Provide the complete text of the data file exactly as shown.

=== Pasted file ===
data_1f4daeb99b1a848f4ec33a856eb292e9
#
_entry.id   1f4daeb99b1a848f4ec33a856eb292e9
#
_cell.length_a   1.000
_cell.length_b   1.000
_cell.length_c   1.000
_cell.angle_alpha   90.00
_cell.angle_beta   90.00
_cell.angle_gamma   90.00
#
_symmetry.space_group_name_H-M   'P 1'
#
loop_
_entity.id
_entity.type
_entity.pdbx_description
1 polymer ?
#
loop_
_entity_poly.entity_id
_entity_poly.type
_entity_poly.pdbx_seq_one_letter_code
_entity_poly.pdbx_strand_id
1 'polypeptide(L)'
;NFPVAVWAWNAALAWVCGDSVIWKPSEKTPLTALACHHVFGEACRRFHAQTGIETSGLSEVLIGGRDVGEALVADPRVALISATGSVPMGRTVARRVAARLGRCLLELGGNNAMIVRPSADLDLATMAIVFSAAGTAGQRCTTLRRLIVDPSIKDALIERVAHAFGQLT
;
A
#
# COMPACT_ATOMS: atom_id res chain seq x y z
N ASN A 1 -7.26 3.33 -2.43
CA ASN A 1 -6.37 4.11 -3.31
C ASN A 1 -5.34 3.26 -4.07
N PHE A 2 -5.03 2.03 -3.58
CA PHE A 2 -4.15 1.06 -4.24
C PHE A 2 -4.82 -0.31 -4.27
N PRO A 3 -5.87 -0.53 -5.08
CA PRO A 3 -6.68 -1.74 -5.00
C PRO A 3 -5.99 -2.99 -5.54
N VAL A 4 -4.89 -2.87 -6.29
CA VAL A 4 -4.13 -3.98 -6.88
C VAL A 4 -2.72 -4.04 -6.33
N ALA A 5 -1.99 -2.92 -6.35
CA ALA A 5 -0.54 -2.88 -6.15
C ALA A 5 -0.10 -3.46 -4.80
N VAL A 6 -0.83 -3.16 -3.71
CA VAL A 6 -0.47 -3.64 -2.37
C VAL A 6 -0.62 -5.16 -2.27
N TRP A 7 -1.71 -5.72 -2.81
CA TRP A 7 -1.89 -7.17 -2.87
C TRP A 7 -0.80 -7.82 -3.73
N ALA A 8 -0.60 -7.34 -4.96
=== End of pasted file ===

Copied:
data_1f4daeb99b1a848f4ec33a856eb292e9
#
_entry.id   1f4daeb99b1a848f4ec33a856eb292e9
#
_cell.length_a   1.000
_cell.length_b   1.000
_cell.length_c   1.000
_cell.angle_alpha   90.00
_cell.angle_beta   90.00
_cell.angle_gamma   90.00
#
_symmetry.space_group_name_H-M   'P 1'
#
loop_
_entity.id
_entity.type
_entity.pdbx_description
1 polymer ?
#
loop_
_entity_poly.entity_id
_entity_poly.type
_entity_poly.pdbx_seq_one_letter_code
_entity_poly.pdbx_strand_id
1 'polypeptide(L)'
;NFPVAVWAWNAALAWVCGDSVIWKPSEKTPLTALACHHVFGEACRRFHAQTGIETSGLSEVLIGGRDVGEALVADPRVALISATGSVPMGRTVARRVAARLGRCLLELGGNNAMIVRPSADLDLATMAIVFSAAGTAGQRCTTLRRLIVDPSIKDALIERVAHAFGQLT
;
A
#
# COMPACT_ATOMS: atom_id res chain seq x y z
N ASN A 1 -7.26 3.33 -2.43
CA ASN A 1 -6.37 4.11 -3.31
C ASN A 1 -5.34 3.26 -4.07
N PHE A 2 -5.03 2.03 -3.58
CA PHE A 2 -4.15 1.06 -4.24
C PHE A 2 -4.82 -0.31 -4.27
N PRO A 3 -5.87 -0.53 -5.08
CA PRO A 3 -6.68 -1.74 -5.00
C PRO A 3 -5.99 -2.99 -5.54
N VAL A 4 -4.89 -2.87 -6.29
CA VAL A 4 -4.13 -3.98 -6.88
C VAL A 4 -2.72 -4.04 -6.33
N ALA A 5 -1.99 -2.92 -6.35
CA ALA A 5 -0.54 -2.88 -6.15
C ALA A 5 -0.10 -3.46 -4.80
N VAL A 6 -0.83 -3.16 -3.71
CA VAL A 6 -0.47 -3.64 -2.37
C VAL A 6 -0.62 -5.16 -2.27
N TRP A 7 -1.71 -5.72 -2.81
CA TRP A 7 -1.89 -7.17 -2.87
C TRP A 7 -0.80 -7.82 -3.73
N ALA A 8 -0.60 -7.34 -4.96